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In a stunning turn of events, Rep. Kevin McCarthy (R-CA) announced Thursday that he would not seek election for the position of Speaker of the House.

“I think I shocked some of ya, huh?” McCarthy told reporters only five hours after he had announced his intention to run. McCarthy intends to remain House Majority Leader.

McCarthy had been the presumed successor to Speaker John Boehner (R-OH), who is set to resign his seat on Oct. 30.

“We need a new face,” McCarthy said at his press conference. “I feel good about the decision. I think we’re only going to be stronger.”

The Republican conference, he said, needed “to be 100-percent united” behind its eventual nominee.

The startling development has exposed deep fissures within the Republican conference and seriously calls into question the party’s ability to unite behind a nominee.

McCarthy has been dogged by pundits and colleagues on both sides of the aisle for his gaffe last week, when he boasted on national television that the Benghazi select committee had been formed specifically to bring down Hillary Clinton’s poll numbers. Those remarks, McCarthy conceded in his press conference, “weren’t helpful.”

In his remarks to Republican congressmen, McCarthy said he didn’t want to divide the American people or divide the Congress, Rep. John Fleming (R-LA) told MSNBC.

“I’m not the one,” McCarthy told the GOP conference, to stunned silence, according to reports.

Rep. Trent Franks (R-AZ), a member of the far-right Freedom Caucus, which had consistently challenged Boehner during his tenure, described McCarthy’s move as “selfless” and said he was moved by his “statesmanship,” in an interview with CNN.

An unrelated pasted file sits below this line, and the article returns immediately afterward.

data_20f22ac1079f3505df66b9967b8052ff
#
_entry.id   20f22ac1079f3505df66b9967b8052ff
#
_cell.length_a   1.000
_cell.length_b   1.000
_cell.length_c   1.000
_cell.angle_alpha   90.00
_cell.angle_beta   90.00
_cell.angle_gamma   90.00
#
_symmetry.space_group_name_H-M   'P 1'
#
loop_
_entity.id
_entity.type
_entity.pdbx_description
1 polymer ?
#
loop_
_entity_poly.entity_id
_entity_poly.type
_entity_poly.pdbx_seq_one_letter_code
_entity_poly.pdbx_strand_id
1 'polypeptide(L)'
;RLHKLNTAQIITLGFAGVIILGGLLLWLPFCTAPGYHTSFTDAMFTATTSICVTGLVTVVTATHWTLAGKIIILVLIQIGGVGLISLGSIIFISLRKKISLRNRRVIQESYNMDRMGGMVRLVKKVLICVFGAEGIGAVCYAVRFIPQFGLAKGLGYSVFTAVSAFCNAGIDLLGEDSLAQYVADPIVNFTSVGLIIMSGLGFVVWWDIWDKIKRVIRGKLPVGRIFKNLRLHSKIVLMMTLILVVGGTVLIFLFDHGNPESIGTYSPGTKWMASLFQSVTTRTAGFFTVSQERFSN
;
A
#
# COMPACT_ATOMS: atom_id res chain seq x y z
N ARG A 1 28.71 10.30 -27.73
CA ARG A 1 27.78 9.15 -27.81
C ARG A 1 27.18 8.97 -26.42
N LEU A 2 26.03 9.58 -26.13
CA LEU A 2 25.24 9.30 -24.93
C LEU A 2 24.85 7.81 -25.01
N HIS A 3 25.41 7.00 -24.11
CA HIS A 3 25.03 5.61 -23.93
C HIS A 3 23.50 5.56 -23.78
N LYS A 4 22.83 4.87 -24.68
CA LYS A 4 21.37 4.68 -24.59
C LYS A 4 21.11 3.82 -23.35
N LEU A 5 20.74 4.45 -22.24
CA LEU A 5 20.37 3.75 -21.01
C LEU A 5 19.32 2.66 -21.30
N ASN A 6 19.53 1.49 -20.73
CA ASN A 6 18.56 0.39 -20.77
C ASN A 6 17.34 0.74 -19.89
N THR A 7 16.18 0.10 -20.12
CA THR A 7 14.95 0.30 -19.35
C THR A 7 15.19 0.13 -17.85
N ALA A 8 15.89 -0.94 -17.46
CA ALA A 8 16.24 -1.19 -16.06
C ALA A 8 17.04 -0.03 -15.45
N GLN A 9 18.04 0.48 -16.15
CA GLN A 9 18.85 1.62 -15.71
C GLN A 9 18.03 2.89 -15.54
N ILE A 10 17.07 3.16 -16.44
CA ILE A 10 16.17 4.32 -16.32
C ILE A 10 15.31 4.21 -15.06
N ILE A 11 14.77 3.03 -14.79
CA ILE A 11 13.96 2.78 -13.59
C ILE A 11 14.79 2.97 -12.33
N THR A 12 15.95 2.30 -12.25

The Freedom Caucus endorsed Rep. Daniel Webster (R-FL) for Speaker yesterday.

Rep. Charlie Dent (R-PA) told MSNBC that McCarthy clearly could have won a majority of the Republican conference, but was not able to get the 218 votes needed in the House. That may be due to the Freedom Caucus, who in the past have launched renegade coup attempts to deny Boehner the majority vote on the House floor.

Dent speculated that it may be necessary to form a bipartisan coalition — sidestepping the highly conservative element in his party — in order to elect the next Speaker. “At this point anything is possible,” he said.

Rep. Tim Huelskamp (R-KA) described McCarthy’s abdication as a “victory for the American people.”

“I think the establishment lost again today,” he told MSNBC. “They essentially lost two Speakers in two weeks.”

The House GOP’s internal election to select their nominee for Speaker had been scheduled for today. Boehner announced that it has been postponed, but has not yet given a new date.

Rep. Jason Chaffetz (R-UT), who is seeking the nomination for Speaker, said that the Republican conference is “going to have to do a lot of soul searching” and have a “family discussion” in order to unite the party.

This story has been updated.

House Majority Leader Kevin McCarthy (R-CA) speaks at the John Hay Initiative in Washington September 28, 2015. REUTERS/Gary Cameron

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